This paper is motivated by the gap between the widespread usage of the Price- Earnings multiple in valuation practice and the lack of research related to the key assumptions using the Price-Earnings multiple. The purpose of this paper is to examine how the valuation estimate of the Price- Earnings multiple can be maximized, by adjusting the chosen earnings figures and how comparable firms are selected. To examine this, we use the American S&P1500 index over a ten year period (2002-2011) as the basis of our study. We examine if using earnings figures adjusted for extraordinary items result in a better valuation estimate than earnings figures including extraordinary items, if historical figures gives a better valuation estimate than forecasted figures, if comparable firms should be chosen on the basis of similar value drivers or on the basis of industry affiliation (and the finesse of the industry classification). Furthermore we examine whether additional precision in the valuation estimate can be obtained through a combination of alternative methods of selecting comparable companies. Through our empirical analysis of S&P1500 over the ten year period, we answer the above stated questions. We conclude that earnings figures adjusted for extraordinary items results in lower error compared to non-adjusted figures. We conclude that forecasted earnings figures result in more precise valuation estimates than historical figures. Especially the two and three year forecasted figures result in significantly more precise valuation estimates compared to reported figures. Furthermore we conclude that selecting comparable firms through an industry classification system provides practitioners with the best method of selecting comparable firms, and that comparable firms should be chosen from the narrowest industry definition. In conclusion we find that no further precision in the valuation estimate can be obtained through a combination of alternative methods of selecting comparable companies.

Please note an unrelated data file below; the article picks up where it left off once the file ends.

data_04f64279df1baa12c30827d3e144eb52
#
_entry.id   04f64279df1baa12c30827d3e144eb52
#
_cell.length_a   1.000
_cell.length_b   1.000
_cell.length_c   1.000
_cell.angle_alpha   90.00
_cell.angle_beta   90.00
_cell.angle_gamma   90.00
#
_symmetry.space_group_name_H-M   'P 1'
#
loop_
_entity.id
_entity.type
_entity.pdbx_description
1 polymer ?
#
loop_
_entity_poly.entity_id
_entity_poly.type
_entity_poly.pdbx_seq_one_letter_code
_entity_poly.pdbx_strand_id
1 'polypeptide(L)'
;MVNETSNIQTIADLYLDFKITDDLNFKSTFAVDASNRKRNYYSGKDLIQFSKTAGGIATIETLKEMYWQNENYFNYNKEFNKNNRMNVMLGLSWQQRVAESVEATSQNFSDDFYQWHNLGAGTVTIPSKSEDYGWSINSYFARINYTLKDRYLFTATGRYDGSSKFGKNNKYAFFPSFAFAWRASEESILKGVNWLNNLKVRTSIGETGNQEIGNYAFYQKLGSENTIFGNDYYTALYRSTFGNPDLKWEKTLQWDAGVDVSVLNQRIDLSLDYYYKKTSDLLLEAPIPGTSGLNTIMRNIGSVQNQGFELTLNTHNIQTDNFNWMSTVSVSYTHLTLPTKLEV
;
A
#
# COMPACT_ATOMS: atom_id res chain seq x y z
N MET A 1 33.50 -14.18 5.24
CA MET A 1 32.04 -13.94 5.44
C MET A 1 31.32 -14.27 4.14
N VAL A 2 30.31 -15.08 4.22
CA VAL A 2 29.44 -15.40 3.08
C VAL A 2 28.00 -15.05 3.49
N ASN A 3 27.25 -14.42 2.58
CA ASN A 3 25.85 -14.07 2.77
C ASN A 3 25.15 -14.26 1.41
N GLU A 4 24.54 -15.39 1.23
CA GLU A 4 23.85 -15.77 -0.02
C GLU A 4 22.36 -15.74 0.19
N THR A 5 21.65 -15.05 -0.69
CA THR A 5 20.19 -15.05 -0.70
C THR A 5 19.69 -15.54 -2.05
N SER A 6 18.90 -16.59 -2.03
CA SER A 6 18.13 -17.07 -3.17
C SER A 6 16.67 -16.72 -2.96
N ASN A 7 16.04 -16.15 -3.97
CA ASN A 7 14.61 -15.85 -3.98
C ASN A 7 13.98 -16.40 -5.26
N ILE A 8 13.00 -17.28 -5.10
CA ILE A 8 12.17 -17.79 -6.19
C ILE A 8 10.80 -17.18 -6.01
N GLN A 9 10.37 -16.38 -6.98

|Uddannelser||Cand.merc.fir Finansiering og Regnskab, (Kandidatuddannelse) Afsluttende afhandling|